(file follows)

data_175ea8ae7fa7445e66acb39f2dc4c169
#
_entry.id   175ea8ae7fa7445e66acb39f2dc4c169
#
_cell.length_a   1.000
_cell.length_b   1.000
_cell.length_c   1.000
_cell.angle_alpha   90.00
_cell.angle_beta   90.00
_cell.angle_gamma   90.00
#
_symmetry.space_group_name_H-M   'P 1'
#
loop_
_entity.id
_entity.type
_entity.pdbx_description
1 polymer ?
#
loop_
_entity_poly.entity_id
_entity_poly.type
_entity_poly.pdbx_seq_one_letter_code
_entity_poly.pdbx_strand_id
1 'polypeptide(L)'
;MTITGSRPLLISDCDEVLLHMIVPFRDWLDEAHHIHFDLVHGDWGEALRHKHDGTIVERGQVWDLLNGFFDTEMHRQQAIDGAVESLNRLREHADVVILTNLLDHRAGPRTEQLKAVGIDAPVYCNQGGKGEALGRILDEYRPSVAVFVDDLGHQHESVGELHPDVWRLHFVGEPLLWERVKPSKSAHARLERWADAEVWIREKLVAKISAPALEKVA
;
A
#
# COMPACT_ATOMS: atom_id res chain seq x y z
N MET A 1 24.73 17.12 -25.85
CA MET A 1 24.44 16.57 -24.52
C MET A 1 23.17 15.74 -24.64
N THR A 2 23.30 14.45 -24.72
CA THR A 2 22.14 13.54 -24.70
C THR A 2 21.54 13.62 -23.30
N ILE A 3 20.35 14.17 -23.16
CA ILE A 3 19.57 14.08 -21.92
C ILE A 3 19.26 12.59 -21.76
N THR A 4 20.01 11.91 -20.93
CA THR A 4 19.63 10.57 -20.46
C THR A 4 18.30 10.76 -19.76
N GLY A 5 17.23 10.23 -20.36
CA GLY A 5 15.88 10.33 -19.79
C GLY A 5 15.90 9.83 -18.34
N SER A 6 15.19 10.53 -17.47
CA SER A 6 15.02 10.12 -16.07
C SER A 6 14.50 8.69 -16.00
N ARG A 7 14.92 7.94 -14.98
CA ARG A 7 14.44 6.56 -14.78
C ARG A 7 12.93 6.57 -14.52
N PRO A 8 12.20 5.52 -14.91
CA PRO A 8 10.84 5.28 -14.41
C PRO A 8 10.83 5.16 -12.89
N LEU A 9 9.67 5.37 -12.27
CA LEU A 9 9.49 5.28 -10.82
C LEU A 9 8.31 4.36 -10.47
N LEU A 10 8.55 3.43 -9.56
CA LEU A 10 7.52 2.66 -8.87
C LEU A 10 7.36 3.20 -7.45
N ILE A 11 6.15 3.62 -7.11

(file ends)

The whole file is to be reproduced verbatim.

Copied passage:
data_175ea8ae7fa7445e66acb39f2dc4c169
#
_entry.id   175ea8ae7fa7445e66acb39f2dc4c169
#
_cell.length_a   1.000
_cell.length_b   1.000
_cell.length_c   1.000
_cell.angle_alpha   90.00
_cell.angle_beta   90.00
_cell.angle_gamma   90.00
#
_symmetry.space_group_name_H-M   'P 1'
#
loop_
_entity.id
_entity.type
_entity.pdbx_description
1 polymer ?
#
loop_
_entity_poly.entity_id
_entity_poly.type
_entity_poly.pdbx_seq_one_letter_code
_entity_poly.pdbx_strand_id
1 'polypeptide(L)'
;MTITGSRPLLISDCDEVLLHMIVPFRDWLDEAHHIHFDLVHGDWGEALRHKHDGTIVERGQVWDLLNGFFDTEMHRQQAIDGAVESLNRLREHADVVILTNLLDHRAGPRTEQLKAVGIDAPVYCNQGGKGEALGRILDEYRPSVAVFVDDLGHQHESVGELHPDVWRLHFVGEPLLWERVKPSKSAHARLERWADAEVWIREKLVAKISAPALEKVA
;
A
#
# COMPACT_ATOMS: atom_id res chain seq x y z
N MET A 1 24.73 17.12 -25.85
CA MET A 1 24.44 16.57 -24.52
C MET A 1 23.17 15.74 -24.64
N THR A 2 23.30 14.45 -24.72
CA THR A 2 22.14 13.54 -24.70
C THR A 2 21.54 13.62 -23.30
N ILE A 3 20.35 14.17 -23.16
CA ILE A 3 19.57 14.08 -21.92
C ILE A 3 19.26 12.59 -21.76
N THR A 4 20.01 11.91 -20.93
CA THR A 4 19.63 10.57 -20.46
C THR A 4 18.30 10.76 -19.76
N GLY A 5 17.23 10.23 -20.36
CA GLY A 5 15.88 10.33 -19.79
C GLY A 5 15.90 9.83 -18.34
N SER A 6 15.19 10.53 -17.47
CA SER A 6 15.02 10.12 -16.07
C SER A 6 14.50 8.69 -16.00
N ARG A 7 14.92 7.94 -14.98
CA ARG A 7 14.44 6.56 -14.78
C ARG A 7 12.93 6.57 -14.52
N PRO A 8 12.20 5.52 -14.91
CA PRO A 8 10.84 5.28 -14.41
C PRO A 8 10.83 5.16 -12.89
N LEU A 9 9.67 5.37 -12.27
CA LEU A 9 9.49 5.28 -10.82
C LEU A 9 8.31 4.36 -10.47
N LEU A 10 8.55 3.43 -9.56
CA LEU A 10 7.52 2.66 -8.87
C LEU A 10 7.36 3.20 -7.45
N ILE A 11 6.15 3.62 -7.11